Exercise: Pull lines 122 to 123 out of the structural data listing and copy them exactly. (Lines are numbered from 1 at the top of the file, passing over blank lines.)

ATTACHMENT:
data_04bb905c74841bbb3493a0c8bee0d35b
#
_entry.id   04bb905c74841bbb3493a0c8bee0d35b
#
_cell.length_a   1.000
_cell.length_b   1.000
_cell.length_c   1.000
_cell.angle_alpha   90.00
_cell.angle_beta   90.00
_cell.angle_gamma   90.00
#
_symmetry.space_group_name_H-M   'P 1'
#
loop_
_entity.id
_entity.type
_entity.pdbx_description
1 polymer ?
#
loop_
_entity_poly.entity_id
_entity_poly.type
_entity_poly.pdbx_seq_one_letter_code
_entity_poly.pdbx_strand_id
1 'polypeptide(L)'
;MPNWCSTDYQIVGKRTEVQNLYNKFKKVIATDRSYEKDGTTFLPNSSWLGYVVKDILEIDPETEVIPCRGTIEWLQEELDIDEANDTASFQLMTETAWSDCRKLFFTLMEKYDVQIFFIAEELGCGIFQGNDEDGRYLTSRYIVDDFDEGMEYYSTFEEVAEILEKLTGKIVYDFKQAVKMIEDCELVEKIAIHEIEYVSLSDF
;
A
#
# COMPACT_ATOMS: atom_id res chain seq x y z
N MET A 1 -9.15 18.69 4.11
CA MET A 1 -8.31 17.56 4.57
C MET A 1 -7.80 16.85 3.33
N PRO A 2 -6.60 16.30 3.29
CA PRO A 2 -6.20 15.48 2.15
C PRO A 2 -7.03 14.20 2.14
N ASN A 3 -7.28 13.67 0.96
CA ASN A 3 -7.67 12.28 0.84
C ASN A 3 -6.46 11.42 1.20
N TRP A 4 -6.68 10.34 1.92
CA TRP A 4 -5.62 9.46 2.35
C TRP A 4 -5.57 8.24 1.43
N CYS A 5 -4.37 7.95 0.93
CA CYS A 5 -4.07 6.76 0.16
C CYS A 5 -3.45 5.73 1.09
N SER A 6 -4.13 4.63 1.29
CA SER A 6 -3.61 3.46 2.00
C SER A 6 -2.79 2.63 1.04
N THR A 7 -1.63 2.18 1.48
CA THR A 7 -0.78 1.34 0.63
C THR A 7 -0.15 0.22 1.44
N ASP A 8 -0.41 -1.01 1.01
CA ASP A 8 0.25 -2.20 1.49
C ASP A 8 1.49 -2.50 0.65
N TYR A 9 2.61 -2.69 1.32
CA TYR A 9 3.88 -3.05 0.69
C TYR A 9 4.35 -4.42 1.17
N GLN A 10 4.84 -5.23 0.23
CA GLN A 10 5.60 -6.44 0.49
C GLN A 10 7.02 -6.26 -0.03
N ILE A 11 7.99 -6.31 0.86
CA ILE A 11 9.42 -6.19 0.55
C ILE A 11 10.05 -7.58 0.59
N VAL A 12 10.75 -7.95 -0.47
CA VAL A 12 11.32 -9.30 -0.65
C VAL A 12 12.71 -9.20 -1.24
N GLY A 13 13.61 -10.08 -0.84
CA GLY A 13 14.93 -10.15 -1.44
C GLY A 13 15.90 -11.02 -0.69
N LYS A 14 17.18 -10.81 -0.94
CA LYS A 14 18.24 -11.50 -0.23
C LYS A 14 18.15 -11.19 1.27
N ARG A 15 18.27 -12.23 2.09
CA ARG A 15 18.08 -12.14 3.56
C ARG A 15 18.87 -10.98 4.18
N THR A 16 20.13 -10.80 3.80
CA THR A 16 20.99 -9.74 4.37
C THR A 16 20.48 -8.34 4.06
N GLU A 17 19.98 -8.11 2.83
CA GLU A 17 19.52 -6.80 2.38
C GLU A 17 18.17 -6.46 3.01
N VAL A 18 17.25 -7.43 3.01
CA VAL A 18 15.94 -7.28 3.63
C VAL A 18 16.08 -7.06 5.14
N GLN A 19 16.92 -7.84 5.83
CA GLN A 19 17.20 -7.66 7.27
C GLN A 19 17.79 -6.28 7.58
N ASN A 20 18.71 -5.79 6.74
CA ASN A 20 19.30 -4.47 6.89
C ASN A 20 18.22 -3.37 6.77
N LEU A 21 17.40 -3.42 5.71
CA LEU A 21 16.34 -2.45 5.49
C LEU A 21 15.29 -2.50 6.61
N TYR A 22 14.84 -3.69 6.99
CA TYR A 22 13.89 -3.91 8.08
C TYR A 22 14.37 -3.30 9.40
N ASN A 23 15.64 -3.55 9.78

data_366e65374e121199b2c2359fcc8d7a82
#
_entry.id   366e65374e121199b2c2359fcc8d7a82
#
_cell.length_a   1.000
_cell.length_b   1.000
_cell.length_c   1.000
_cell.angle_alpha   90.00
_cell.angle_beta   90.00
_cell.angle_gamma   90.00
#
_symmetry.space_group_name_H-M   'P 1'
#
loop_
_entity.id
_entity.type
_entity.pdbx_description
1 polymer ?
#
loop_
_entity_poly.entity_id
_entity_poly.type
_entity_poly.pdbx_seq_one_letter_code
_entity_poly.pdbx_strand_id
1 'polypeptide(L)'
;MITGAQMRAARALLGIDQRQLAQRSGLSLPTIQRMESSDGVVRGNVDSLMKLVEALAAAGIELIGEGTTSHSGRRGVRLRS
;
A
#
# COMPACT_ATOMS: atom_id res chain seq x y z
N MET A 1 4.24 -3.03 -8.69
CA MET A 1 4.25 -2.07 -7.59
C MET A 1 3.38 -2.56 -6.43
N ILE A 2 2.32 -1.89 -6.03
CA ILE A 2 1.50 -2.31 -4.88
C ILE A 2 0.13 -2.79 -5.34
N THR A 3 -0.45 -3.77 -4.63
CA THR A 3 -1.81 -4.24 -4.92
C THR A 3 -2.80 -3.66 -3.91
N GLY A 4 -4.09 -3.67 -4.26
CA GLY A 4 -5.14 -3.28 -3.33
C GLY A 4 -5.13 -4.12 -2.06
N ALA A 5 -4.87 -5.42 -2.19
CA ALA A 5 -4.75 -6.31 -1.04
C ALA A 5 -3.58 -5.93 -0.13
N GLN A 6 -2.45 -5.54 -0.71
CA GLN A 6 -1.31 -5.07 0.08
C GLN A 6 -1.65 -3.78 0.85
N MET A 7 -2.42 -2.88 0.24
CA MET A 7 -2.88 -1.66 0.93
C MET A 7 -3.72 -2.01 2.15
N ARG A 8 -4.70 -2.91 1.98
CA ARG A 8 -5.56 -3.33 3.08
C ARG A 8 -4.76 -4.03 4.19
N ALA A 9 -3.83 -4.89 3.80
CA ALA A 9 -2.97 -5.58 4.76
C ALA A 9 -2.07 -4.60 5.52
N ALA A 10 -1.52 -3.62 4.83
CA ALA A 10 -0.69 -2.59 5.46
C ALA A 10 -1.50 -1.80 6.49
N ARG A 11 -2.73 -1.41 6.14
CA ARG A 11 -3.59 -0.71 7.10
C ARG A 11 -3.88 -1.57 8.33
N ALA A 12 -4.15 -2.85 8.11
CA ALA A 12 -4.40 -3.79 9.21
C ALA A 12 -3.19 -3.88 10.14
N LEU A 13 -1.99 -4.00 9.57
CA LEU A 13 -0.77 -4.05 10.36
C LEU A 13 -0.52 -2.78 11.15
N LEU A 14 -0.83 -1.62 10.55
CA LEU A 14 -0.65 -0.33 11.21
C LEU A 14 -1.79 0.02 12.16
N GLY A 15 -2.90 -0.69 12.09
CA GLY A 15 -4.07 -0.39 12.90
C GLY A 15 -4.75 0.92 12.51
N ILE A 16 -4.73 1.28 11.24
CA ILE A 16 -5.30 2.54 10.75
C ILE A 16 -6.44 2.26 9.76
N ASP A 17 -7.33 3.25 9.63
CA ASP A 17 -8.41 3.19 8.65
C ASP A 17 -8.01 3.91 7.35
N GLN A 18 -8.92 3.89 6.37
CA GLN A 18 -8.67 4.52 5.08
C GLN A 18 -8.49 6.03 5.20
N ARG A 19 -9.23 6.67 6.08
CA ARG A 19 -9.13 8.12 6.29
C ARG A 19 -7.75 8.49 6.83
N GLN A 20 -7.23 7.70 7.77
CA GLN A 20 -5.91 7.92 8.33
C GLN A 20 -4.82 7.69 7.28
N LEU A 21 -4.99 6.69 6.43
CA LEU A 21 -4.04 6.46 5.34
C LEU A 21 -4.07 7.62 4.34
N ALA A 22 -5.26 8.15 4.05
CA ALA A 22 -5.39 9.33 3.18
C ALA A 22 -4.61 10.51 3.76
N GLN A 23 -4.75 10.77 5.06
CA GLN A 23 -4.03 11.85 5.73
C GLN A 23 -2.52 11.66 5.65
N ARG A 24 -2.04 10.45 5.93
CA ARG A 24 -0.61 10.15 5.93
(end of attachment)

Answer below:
1 'polypeptide(L)'
;MITGAQMRAARALLGIDQRQLAQRSGLSLPTIQRMESSDGVVRGNVDSLMKLVEALAAAGIELIGEGTTSHSGRRGVRLRS